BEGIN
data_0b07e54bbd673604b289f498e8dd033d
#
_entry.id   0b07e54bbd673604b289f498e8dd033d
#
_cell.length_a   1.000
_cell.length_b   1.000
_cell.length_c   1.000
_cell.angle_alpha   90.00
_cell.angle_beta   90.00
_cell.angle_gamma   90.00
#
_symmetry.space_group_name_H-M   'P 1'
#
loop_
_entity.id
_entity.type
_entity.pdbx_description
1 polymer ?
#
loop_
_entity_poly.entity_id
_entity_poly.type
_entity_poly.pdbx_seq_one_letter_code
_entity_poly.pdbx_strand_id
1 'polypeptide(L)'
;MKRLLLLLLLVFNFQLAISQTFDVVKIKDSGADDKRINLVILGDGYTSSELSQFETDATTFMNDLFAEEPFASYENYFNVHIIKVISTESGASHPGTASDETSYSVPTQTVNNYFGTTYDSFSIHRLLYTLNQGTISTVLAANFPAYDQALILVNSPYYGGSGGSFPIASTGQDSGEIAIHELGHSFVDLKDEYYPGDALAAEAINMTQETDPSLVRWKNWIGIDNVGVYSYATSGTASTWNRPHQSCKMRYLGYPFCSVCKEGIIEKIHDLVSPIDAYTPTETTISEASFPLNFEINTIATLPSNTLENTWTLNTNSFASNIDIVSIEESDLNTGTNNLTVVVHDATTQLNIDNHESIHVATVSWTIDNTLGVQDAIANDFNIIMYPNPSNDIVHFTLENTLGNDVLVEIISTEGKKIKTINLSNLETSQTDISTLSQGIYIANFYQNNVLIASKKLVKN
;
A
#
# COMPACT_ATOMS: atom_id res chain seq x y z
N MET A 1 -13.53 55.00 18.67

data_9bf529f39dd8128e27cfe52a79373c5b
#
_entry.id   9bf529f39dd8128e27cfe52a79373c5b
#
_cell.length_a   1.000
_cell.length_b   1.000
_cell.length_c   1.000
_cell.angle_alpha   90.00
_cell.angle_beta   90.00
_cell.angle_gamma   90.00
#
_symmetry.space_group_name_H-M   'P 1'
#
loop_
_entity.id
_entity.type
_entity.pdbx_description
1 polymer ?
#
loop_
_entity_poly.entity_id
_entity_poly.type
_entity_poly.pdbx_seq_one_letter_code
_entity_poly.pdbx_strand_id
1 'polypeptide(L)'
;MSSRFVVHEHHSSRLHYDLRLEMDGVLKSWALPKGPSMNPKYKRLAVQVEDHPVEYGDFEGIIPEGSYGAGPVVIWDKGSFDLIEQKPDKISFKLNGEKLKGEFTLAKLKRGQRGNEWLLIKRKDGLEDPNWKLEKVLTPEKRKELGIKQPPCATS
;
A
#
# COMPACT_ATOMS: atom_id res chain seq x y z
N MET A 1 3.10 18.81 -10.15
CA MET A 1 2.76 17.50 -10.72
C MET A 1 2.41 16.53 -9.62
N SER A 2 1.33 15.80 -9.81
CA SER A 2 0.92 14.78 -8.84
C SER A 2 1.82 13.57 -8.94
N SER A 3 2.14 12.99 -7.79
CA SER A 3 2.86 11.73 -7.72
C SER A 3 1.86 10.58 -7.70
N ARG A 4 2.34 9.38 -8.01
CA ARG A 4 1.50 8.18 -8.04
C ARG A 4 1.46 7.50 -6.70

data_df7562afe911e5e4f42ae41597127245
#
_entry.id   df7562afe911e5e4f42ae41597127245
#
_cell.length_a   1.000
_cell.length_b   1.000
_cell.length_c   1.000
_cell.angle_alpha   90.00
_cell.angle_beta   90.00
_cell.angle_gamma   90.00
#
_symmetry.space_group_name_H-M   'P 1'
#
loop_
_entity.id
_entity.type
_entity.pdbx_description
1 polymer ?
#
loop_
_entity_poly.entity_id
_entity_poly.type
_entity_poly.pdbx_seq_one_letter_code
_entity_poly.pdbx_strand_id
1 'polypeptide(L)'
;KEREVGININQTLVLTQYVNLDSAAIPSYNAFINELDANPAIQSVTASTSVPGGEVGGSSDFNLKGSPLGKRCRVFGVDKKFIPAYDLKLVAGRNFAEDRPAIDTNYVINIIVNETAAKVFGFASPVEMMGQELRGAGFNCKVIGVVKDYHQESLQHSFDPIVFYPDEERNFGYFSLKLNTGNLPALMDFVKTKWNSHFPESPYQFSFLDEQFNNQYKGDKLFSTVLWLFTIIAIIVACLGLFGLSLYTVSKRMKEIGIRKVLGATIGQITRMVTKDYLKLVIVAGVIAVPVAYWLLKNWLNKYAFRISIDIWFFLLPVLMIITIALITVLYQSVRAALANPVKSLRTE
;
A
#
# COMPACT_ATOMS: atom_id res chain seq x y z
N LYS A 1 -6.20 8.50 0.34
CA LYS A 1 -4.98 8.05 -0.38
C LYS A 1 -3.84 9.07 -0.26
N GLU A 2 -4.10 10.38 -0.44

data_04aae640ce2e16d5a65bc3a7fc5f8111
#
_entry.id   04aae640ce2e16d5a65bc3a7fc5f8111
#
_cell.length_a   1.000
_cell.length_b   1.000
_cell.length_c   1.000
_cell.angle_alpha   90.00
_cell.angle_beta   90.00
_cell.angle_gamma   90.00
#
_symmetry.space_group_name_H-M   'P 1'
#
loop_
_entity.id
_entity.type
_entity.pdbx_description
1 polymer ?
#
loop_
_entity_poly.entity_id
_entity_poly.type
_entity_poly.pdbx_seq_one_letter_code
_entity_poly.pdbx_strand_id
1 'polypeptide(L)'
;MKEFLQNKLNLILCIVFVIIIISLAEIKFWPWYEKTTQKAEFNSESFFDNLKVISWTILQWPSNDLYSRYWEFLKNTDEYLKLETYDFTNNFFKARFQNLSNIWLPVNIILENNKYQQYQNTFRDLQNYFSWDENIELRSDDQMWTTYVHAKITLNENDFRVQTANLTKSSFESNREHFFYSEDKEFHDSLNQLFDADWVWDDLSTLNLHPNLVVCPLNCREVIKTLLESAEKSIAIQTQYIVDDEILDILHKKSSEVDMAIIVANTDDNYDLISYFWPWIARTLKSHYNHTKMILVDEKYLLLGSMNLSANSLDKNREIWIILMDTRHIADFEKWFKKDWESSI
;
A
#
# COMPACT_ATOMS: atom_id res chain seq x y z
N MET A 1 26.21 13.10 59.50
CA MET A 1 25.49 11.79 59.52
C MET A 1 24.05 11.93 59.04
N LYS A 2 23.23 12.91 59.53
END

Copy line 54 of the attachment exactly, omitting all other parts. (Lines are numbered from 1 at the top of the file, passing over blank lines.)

_entity_poly.pdbx_seq_one_letter_code